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Waiting with Mary


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When Mary finally departed from Elizabeth’s home, she entered into a period of waiting -- waiting for the Christ Child to be born. She was aware of the laws of nature and birth. She knew that she could not force the birth of her Son. She had to wait. And waiting with Mary we again gain certain insights regarding how to make Christ alive in our world.

At the outset, we must highlight and emphasize the role that waiting has in our spiritual strivings. “The spiritual life is a life in which we wait, actively present to the moment, trusting that new things will happen, new things that are far beyond our own imagination, fantasy, or prediction.” (Father Henri Nouwen, Weavings)

As with any expectant mother, Mary’s being would have been consumed with the life within her. And through the actual intercommunion between mother and child there would be growth.

As the Christmas hymn, “Adeste Fidelis,” reminds us, the child we are focusing upon is “God from God, Light from Light.” In his last letter, Father Andrea Santoro (the Italian priest who was shot to death in Turkey while at prayer) has some thoughts which may help our concentration on Christ, the Light of the World. He wrote: “...Jesus said: ‘I am the light of the world, he who follows me will not walk in darkness.’ If His light illuminates us, not only will it illuminate every situation, even the most tragic, but in addition we too, as He always said, will be light. The tenuous light of a candle illuminates a house, an extinguished lamp leaves everything in darkness. May He shine in us with His Word, with the Spirit, with the sap of the saints. May our life be the wax that is consumed willingly.”

A child in the womb is fragile. Naturally, Mary would have done everything in her power to protect and form the creative newness within her womb until the body of Christ would be presented to the world. In our attempt to bring forth Christ into our world, we should learn from Mary’s protectiveness. We are privileged to be able to nurture the body of Christ as it is present in our world.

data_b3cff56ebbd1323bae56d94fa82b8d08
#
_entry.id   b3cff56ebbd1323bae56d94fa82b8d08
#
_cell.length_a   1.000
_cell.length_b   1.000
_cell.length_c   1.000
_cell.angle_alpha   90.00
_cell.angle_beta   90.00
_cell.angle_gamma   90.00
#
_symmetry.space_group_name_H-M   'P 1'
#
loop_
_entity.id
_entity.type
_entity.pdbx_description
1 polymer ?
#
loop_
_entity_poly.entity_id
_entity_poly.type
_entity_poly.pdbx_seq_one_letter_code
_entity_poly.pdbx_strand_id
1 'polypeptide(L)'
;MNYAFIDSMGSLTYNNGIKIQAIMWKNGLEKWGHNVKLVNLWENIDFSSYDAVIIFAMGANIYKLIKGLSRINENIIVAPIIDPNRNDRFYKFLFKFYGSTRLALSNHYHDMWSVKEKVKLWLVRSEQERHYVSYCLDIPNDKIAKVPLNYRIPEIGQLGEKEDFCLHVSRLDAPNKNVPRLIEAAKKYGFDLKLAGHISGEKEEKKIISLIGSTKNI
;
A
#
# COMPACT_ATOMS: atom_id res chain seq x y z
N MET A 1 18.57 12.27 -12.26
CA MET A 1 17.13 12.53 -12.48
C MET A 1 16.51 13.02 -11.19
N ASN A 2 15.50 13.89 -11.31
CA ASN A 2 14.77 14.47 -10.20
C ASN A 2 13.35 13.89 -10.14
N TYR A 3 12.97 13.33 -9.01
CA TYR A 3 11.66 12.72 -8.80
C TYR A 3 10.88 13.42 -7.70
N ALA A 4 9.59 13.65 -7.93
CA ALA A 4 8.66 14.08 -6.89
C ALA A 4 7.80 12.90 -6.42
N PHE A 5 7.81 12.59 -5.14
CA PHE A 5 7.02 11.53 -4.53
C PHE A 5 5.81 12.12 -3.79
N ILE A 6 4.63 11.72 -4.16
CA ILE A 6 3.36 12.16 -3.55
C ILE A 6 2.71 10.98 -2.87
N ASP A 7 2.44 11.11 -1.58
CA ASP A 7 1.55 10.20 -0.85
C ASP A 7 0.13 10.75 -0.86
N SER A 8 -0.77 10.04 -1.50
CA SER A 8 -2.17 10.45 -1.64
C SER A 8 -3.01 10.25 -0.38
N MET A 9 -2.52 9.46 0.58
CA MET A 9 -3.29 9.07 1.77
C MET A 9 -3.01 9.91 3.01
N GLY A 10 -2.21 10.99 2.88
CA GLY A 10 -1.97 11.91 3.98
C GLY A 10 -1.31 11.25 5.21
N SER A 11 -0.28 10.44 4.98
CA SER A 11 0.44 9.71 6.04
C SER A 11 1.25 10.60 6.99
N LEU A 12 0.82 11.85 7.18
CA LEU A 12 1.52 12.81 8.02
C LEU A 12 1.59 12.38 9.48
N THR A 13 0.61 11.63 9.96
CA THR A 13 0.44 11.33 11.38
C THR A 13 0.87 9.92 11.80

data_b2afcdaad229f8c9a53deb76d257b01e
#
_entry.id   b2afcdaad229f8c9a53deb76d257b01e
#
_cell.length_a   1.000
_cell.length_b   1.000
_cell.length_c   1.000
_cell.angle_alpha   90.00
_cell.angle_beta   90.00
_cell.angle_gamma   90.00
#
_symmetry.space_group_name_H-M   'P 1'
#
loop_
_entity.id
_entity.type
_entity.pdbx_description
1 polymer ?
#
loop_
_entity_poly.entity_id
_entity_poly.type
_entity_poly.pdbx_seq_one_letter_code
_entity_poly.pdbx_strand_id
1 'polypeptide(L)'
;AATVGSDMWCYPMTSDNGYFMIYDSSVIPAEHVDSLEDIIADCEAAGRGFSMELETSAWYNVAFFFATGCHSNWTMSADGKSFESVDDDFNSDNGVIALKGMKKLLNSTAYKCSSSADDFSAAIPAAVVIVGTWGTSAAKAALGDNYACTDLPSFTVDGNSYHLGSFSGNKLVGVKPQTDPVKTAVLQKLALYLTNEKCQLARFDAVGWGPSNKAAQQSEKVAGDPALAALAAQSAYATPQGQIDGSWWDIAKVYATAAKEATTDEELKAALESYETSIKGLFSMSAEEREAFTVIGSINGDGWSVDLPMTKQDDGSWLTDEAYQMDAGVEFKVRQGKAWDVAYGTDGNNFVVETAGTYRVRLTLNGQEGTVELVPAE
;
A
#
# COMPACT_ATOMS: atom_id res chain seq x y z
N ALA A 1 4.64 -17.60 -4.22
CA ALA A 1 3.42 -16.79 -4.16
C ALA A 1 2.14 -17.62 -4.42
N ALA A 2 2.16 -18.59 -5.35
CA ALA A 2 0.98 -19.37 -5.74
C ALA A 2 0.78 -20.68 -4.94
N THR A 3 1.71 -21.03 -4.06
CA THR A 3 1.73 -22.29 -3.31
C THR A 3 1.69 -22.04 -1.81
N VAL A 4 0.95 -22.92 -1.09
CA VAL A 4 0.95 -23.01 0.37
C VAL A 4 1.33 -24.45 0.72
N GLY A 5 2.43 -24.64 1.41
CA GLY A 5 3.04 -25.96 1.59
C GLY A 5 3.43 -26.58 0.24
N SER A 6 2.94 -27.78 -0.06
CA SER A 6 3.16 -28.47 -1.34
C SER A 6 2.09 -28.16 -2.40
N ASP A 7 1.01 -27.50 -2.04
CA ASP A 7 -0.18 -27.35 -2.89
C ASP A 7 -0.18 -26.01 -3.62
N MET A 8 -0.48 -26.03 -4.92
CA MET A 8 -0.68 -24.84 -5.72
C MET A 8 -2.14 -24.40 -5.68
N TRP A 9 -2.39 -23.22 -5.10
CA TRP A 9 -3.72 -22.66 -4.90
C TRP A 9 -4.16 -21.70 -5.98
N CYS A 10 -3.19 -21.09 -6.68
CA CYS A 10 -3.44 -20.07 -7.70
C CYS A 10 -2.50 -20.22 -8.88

Paradoxically, the very nurturing of the body of Christ, already present, is an essential part of Christ’s continuing birth. Such is one of the antinomies of our faith -- truths which are seemingly contradictory but which are reconciled on the level of faith.

We must exercise a protective care toward the body of Christ, which is enfleshed in the poor and suffering of our world. These are the ones with whom Christ realistically, although mystically, identified Himself.

For the past few years, shortly after Christmas, I visited Rome to see the various Nativity scenes around the city. Often one finds what we might term an artistic theology. In the church of St. Alphonse of Ligouri (generally associated with the Icon of Our Lady of Perpetual Help) we find, for example, a crèche where the background is the very area and neighborhood where the church is located. The contemporary nature of the scene reminds us that we should be alert and aware that Christ is still being born in our present-day world -- though sometimes He is in disguise.

Near the Trevi Fountain there is a small church which has perpetual adoration of the Blessed Sacrament. Here the Nativity scene was unusual. All of the figures (Mary, Joseph, and the Christ Child) were made of bread. And the verse over the crèche reminded us that Christ came as the Bread of Life to feed His people. In our context, it is a reminder that we are called not only to reverence the body of Christ in the Eucharist but also to grow in appreciation of what this gift should mean in our lives.

We must also never forget, there is the body of Christ which is the Church. Concretely, we are challenged to realize our own personal vocation to the Church -- our vocation to build it up by our prayers and sacrifices. In our day, there is a true urgency to this task.

Looking at Mary’s journey to Bethlehem, we realize that Mary’s journey required courage. There would have been a myriad of dangers along the route. And in the deepest sense, the Christian life in our world requires courage -- courage to challenge the world’s value system, courage to resist peer pressure, etc.

Finally, I will conclude these reflections with the following insight from author Caryll Houselander:

“Christ’s way is unchanging; He came into the world through individual lives. In the individual heart is the world’s redemption. He comes to those who desire Him, to the heart that is given to Him to shelter His light, and to each He comes as He came to Mary, for the whole world.”

Msgr. McDonnell is a senior priest of the archdiocese and is in residence at St. Mary, Dedham.

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